Liquidating damages clause
Losses can be predicted with reasonable accuracy, and this accuracy increases as the size of the group expands.
From a theoretical standpoint, it is possible to eliminate all pure risk if an infinitely large group is selected.
The objects to be insured must be numerous enough and homogeneous enough to allow a reasonably close calculation of the probable frequency and severity of losses.2.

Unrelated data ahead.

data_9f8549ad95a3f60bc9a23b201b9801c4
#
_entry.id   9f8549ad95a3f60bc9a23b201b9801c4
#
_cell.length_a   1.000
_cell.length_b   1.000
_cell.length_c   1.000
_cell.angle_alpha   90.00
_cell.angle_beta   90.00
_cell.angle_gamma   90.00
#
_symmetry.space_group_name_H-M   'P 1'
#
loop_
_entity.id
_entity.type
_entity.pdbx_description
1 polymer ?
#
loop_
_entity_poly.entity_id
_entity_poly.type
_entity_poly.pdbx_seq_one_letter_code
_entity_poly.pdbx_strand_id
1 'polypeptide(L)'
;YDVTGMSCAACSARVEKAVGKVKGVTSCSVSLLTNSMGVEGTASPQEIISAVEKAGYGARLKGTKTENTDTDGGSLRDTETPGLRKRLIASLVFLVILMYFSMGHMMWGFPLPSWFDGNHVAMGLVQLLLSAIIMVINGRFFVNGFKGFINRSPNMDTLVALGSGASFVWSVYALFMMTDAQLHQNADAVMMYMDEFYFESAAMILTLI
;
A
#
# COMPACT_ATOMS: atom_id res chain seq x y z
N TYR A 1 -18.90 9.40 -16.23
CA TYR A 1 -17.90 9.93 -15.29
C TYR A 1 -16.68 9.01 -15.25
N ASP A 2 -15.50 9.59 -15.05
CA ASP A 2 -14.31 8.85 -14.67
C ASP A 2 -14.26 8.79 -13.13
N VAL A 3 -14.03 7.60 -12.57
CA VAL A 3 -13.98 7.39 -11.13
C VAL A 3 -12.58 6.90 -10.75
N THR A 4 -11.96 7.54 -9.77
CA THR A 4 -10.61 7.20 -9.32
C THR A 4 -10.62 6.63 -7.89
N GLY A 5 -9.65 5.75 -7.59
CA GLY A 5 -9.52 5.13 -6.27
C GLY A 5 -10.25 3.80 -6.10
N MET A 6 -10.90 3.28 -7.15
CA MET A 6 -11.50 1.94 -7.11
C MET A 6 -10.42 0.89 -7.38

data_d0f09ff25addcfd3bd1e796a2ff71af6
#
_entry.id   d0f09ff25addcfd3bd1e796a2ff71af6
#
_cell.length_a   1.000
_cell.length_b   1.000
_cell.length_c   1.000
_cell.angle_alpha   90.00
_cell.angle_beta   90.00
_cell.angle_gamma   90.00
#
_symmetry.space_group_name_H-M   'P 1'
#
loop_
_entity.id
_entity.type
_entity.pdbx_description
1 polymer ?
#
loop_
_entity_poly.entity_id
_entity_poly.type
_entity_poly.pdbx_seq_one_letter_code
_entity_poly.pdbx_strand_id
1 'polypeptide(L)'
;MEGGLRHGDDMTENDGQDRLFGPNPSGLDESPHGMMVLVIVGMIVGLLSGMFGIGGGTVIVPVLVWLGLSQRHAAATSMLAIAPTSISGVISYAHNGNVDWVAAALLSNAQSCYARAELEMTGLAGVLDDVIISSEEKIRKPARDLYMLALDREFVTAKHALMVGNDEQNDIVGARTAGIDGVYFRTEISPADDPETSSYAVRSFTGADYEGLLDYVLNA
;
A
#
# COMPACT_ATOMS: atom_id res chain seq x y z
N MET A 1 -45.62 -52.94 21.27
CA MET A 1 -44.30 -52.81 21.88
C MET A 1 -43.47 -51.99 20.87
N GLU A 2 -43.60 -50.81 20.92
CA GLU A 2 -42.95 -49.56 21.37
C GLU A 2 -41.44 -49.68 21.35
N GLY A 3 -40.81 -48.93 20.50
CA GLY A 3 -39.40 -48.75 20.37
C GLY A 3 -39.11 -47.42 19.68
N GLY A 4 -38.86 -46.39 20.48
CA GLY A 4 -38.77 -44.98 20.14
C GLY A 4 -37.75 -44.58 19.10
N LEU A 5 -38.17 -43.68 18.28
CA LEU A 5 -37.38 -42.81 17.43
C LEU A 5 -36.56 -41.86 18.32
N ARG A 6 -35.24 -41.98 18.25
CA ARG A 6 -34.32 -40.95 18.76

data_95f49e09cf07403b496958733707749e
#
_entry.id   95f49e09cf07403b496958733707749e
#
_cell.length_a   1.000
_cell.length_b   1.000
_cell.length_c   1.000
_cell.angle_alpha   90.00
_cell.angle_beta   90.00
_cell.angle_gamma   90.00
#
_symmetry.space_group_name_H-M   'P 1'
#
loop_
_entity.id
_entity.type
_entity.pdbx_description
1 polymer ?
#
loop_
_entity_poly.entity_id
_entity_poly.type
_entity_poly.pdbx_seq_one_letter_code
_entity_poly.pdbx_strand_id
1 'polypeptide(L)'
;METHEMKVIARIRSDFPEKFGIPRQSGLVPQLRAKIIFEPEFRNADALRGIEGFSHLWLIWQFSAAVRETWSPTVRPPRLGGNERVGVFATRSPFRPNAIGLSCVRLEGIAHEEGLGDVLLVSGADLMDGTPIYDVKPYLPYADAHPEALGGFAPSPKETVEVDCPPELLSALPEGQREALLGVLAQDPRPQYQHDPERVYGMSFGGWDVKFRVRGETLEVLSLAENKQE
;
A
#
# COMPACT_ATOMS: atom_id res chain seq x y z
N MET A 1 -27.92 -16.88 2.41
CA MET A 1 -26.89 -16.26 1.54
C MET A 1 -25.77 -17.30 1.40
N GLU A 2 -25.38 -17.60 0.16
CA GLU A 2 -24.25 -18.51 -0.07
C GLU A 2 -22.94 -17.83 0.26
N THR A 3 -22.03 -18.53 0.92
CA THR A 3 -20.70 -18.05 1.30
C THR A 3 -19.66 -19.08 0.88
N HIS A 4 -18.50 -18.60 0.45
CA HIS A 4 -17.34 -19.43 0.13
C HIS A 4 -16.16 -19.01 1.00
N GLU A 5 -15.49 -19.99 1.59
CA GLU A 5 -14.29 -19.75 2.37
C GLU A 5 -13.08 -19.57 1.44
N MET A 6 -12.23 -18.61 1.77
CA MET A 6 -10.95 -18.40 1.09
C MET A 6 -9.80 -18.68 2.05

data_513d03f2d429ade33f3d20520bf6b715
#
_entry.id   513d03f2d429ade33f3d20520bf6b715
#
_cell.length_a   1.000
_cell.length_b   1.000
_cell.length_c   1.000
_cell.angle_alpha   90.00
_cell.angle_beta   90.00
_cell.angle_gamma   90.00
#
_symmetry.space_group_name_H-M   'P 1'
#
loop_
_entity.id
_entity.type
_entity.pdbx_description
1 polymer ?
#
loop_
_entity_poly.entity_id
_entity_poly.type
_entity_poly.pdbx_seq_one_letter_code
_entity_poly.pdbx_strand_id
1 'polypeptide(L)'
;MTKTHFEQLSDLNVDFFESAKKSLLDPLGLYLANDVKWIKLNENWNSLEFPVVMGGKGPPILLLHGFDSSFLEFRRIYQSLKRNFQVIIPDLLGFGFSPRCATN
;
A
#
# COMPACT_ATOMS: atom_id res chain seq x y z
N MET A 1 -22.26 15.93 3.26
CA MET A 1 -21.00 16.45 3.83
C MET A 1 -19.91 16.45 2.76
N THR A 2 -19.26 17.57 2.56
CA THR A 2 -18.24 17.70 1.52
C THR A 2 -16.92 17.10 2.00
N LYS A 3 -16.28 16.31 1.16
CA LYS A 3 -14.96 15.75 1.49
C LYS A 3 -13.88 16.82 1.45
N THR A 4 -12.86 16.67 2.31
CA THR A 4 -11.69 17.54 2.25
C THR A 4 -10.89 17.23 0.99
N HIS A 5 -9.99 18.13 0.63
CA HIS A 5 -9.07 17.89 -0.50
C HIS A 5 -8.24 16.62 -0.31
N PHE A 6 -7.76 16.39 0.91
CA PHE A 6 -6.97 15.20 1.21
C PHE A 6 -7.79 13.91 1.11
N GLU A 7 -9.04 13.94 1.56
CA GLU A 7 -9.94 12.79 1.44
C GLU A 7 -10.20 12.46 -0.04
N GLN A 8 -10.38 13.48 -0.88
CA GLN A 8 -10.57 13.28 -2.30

For example, assume that a property is valued at 0,000 new, has depreciated 20 percent in value, insurance of ,000 is taken, and a ,000 loss occurs.
The actual cash value of the loss is ,000 (,000 minus 20 percent depreciation).
The operation of the coinsurance clause would limit recovery to of the loss, or ,500.
However, since the actual cash value of the loss is ,000, this is the amount of the recovery.
At the same time, the potential loss must be severe enough to cause financial hardship if it is not insured against.